$1.25bn home for 4,000 secret agents: What’s behind German spy agency’s new HQ? (PHOTOS)
After occupying a Nazi-linked villa for decades, Germany’s intelligence HQ has finally moved to central Berlin. But critics are still arguing what’s worse here – its enormous size, exuberant cost or bulky architecture.
The central office of the Federal Intelligence Service (BND) in downtown Berlin was officially opened on Friday. Chancellor Angela Merkel thanked BND personnel for their work “so that millions of Germans can live in safety,”noting that the nation’s spy agency needs to stay “strong, efficient.”
The agency’s previous home was a villa built by Nazi chief Martin Bormann in the countryside near Munich, Bavaria. This new site has housed police barracks, destroyed in WWII, and then a sports stadium, demolished in the 1990s.
The decision to relocate the HQ stemmed directly from the aftermath of German reunification, as political institutions were moved from West Germany’s capital, Bonn to Berlin, the Defense Ministry’s former state secretary, Willy Wimmer told RT.
Apart from its outstanding size, the construction features a massive monolith-like sculpture near the front entrance. The German press dubbed it ‘The Thing’. It “conveys a subtle hint of BND’s function: casting light on the hidden and safeguarding secrets,” the agency’s website said.
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The project was blasted by the media because it took 12 years to build and for its “explosive cost” as the price tag swelled from €720 million to whooping €1.1 billion ($1.25bn). It was further marred by several embarrassing incidents during construction. In 2011, BND admitted that the building blueprints were stolen. In 2015, thieves stole freshly-fitted water taps, causing massive flooding of the structure.
The building’s imagery also sparked debates. Writing for Berliner Zeitung, renowned architecture critic Nikolaus Bernau noted that the structure evoked the “luxury of a prince’s palace,” while at the same being reminiscent of the Stasi, the controversial communist-era security service. The building is shaped like “a monument of power,” he argued, noting that the HQs of the CIA, the MI6 and Russia’s FSB don’t employ so many “symbols of power” like the office in Berlin.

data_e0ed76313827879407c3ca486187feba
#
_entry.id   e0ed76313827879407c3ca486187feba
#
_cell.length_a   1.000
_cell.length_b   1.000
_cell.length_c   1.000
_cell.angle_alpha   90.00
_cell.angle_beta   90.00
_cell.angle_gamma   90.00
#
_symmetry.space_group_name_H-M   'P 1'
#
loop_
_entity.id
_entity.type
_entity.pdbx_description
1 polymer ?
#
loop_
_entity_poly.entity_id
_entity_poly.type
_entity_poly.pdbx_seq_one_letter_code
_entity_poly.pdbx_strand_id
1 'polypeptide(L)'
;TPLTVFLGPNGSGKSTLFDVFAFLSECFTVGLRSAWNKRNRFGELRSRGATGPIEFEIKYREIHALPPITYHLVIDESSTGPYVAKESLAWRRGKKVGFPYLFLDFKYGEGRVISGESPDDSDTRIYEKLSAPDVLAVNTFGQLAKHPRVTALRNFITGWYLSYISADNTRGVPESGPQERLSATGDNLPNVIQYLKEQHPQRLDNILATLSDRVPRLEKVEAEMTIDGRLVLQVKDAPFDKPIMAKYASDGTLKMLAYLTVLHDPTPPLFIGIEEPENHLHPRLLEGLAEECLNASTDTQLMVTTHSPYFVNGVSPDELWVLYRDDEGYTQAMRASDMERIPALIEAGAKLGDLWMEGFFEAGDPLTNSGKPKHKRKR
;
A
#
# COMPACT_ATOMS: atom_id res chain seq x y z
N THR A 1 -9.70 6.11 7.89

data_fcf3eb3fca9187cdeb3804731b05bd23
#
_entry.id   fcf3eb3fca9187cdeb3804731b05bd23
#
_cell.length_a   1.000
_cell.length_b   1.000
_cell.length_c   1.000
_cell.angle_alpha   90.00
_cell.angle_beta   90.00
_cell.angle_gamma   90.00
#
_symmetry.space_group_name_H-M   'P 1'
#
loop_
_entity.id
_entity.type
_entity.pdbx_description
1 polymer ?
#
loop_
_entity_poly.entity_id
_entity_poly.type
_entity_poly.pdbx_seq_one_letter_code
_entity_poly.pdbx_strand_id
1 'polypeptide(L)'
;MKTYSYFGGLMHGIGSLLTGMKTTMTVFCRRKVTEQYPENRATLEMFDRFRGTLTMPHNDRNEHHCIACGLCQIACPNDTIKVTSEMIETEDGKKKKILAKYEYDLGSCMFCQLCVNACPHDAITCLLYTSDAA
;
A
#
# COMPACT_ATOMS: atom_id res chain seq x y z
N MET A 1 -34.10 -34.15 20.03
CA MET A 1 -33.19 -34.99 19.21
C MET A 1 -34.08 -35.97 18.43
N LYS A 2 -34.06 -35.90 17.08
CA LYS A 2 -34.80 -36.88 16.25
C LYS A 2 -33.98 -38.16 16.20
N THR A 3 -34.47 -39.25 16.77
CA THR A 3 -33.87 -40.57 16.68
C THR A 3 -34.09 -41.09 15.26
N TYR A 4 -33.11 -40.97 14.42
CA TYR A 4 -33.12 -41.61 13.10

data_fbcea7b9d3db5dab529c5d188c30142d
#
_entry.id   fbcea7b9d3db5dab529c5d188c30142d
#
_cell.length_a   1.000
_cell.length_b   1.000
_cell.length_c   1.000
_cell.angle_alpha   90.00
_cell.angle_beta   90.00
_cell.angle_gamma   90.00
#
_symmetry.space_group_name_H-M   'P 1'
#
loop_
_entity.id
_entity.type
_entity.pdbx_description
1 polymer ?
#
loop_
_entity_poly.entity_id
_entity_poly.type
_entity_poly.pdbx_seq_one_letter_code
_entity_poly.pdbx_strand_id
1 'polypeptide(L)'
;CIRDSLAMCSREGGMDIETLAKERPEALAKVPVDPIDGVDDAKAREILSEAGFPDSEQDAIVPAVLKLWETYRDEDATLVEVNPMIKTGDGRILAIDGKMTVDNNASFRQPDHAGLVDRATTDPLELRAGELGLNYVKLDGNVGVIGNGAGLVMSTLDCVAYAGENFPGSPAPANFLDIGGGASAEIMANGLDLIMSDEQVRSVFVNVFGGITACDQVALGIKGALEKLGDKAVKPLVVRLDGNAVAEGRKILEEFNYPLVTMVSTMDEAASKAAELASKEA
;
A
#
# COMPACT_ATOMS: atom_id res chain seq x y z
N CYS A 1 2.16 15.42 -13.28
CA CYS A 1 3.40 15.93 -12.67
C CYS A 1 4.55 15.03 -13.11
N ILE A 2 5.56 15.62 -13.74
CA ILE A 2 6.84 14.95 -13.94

An online poll at the paper’s website showed that 50 percent of users thought that the structure “looks awful,” with 29 percent saying the opposite. “I don’t share the widespread opinion that the building is particularly ugly,” political scientist Everhard Holtmann, who lives nearby, told the media. He called the new office “a balance between economy and esthetics,” albeit “not fully successful.”
Former BND chief, Gerhard Schindler, also raised concerns that the agency’s technical surveillance unit remained at the old site in Bavaria. He argued that it will now complicate logistics, since the HQ moved to the capital.
Chance to change
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Some view the relocation of the BND’s HQ from the Nazi-linked site as an opportunity for a fresh start for the agency. A column for the state-funded ZDF suggested that the move into the “fortress-like” office symbolized “cultural change” and modernization within the secret service, as the Cold War-era veterans are getting replaced by a younger generation of agents.
Lawmaker from the Greens, Konstanin von Notz, expressed hope that the new office will mark “a chance for a genuine new beginning.” His colleagues, along with the Left party, had been very critical of the BND, accusing it of a lack of transparency.
Willy Wimmer told RT that BND plays a complicated role in modern Germany, so it will be interesting to watch whether its work will indeed change with the agency moving into a new home.
“The government didn’t want BND to go to Bonn. In Berlin – this is different. The future question will be who will control who? The BND will control the government or the government will control the BND?”
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